Art Means You Can Go Home Again
Updated: Jul 28, 2018
“Home” for us these days is spelled “high desert mountains”.
We live surrounded by silence and natural beauty. Being an artist, I don’t take that for granted: Jim and spent decades looking at sunsets across South Plains cotton fields. It’s not that the view from our former home didn’t hold its own flavor of beauty—friends loved being invited to sunset cookouts in to our huge, shady yard —but the view we shared was of a constant landscape. Views in the Texas mountains are anything but constant. We never pass the same scenery twice. Every cloud, every angle of the sun changes this landscape so dramatically, you’d swear new rocks spring up while you’re buying groceries. We suspect new mountains erupt while we’re in church.
Good Presbyterians, we attend church in Marfa, Marfa being about ten miles away, as the dove flies. As a big red Ram drives, it’s 40 miles away, more than half of that winding through mountains and open range. We allow ourselves an hour to get there, preferring to drive the two-lane road at a leisurely speed. Hitting a deer, a javelina, or a belligerent cow (who knows she has the right-of-way) would seriously mar our worship experience. “Holy Cows,” we call the ones standing in road. We see lots of animals along this route, but precious few vehicles.
We also see some of the prettiest scenery in all of Texas. I keep my camera as handy as the cup of coffee Jim always thinks to bring along. Sipping my coffee, sightseeing while we drive to church is one of my favorite times. Artists see things differently than “normal” people, or so I’m told, and I’m always seeing anomalies in the landscape: rosy color tinting dry grass, a flower growing out of a rock, a beam of light brightening a cliff when all else is cloaked in shadow.
A major anomaly occurs the first week in August, when the quietly scenic highway beneath our canyon perch goes berserk. “Even in Progress” signs and orange cones replace languid cattle in the center of the highway. Shiny sports cars line the shoulders of State Highway 166. (FYI: A sports car suggests the owner isn’t local—the old hit-a-cow-and-ruin-your-day issue applies.) The usually lonely historical marker “Bloys Campmeeting” is obscured by children playing tag around it.
This generations-old annual reunion of pioneer ranching families boasts several thousand people in attendance. (Thousand? Yep. Up to seven thousand extra folks, but who is counting?) City people jog down the asphalt pushing baby strollers. Teenagers convene in clumps of cousins. Old folks behind the wheels of golf carts kick up clouds of dust between rustic corrugated metal cabins erected by their parents after tents became old-fashioned. Within a scant mile of roadway, we pass more cars than we see in a month of Sundays.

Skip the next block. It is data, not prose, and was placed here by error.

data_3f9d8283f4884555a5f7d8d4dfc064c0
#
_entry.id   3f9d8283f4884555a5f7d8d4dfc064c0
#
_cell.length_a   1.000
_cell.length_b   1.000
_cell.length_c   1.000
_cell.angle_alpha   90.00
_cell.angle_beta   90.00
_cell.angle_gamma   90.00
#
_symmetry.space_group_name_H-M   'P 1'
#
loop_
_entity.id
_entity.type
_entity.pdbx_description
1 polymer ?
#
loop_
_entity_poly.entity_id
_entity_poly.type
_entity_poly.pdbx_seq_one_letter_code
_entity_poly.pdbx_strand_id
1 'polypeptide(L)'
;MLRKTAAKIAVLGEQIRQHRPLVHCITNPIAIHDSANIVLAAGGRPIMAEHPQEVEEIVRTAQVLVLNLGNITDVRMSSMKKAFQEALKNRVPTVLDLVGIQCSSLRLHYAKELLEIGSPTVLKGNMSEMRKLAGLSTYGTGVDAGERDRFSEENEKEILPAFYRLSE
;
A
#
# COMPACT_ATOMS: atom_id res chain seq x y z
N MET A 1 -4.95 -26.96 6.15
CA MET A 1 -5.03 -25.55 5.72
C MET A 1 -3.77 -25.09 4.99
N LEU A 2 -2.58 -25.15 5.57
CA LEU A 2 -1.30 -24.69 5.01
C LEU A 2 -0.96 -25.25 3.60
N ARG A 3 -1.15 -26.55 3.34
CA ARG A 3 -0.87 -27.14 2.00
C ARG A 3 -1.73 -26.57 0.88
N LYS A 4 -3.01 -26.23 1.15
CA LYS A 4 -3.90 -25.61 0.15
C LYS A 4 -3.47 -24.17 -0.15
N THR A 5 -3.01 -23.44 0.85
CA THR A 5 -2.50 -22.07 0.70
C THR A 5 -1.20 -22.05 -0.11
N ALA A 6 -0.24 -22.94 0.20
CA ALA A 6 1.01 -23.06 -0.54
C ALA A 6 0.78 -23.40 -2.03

Everyone we pass smiles. Slowed to a crawl, we nod the requisite greetings, even though we are most assuredly going to be late for services in Marfa. We know Bloys Campmeeting is a sacred homecoming, a re-uniting with nature, as well as with family and friends. It’s the mountains, not the locals who host this annual gathering.
On one such Sunday, Jim, being a well-trained artist assistant pointed to the cloud-churned heavens and said, “Want me to pull over for a photo op?” I nodded. He parked beside a ranch road gate, careful not to flatten any strollers. Camera in hand, I tumbled out of the truck. I don’t overlook the familiar. That morning, I tried to envision our familiar views through the eyes of someone who doesn’t live in Far West Texas. I wiggled my sandal-bare toes in dew-wet grass and snapped a dozen digitals of cumulus converging over the Davis Mountains, which were green and welcoming and dressed in their summer best. I knew then that I had a major painting in the making.
What makes some moments so special?
We felt joy in sharing the mountains with descendants of the pioneers who’d settled them. The grasses were tall and glistening green, the holy cows, surely happy. The unpolluted sky promised more precious rain.
As the old-timers like to drawl, “It don’t get any better than this.”
I stood there, looking homeward and those floating rain clouds spread apart to let the morning sun wash the ever-so-familiar mountains with enchanted light. I swear those clouds began singing to me.
The folks who bought the painting I did from that morning don't live in the Texas mountains, but they love time spent there. I like to think that whenever they see my painted clouds, those heavily layered pastel clouds sing for them, too. I hope my painting takes them home to this remote and lovely part of the American southwest, because I believe that's what art is all about-- taking you someplace you very much want to be.
A CHORUS OF RAIN CLOUDS is available in our online studio store as a uniquely hand-repainted fine art print. Order it here.